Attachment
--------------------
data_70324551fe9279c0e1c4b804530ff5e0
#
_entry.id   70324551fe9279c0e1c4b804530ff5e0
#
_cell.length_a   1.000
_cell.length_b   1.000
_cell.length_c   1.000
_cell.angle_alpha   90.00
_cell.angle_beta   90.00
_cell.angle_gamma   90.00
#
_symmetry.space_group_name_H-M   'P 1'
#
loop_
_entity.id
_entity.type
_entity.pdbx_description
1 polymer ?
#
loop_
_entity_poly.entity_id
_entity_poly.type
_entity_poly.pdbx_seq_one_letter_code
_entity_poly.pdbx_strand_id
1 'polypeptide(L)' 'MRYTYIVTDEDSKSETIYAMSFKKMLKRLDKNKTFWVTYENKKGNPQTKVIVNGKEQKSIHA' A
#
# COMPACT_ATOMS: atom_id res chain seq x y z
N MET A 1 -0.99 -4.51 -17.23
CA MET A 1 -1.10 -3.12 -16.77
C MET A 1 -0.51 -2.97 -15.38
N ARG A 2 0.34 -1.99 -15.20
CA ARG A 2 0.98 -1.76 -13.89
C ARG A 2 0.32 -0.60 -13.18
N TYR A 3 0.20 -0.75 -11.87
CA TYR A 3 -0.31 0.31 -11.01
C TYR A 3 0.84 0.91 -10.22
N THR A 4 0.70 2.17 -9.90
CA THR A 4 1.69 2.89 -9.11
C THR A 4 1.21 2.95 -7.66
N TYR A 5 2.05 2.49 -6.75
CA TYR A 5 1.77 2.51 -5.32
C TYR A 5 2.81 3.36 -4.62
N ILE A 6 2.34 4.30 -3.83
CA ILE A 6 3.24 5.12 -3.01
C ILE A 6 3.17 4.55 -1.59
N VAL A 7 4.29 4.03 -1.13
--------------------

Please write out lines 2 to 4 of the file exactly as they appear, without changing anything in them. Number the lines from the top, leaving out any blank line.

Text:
#
_entry.id   70324551fe9279c0e1c4b804530ff5e0
#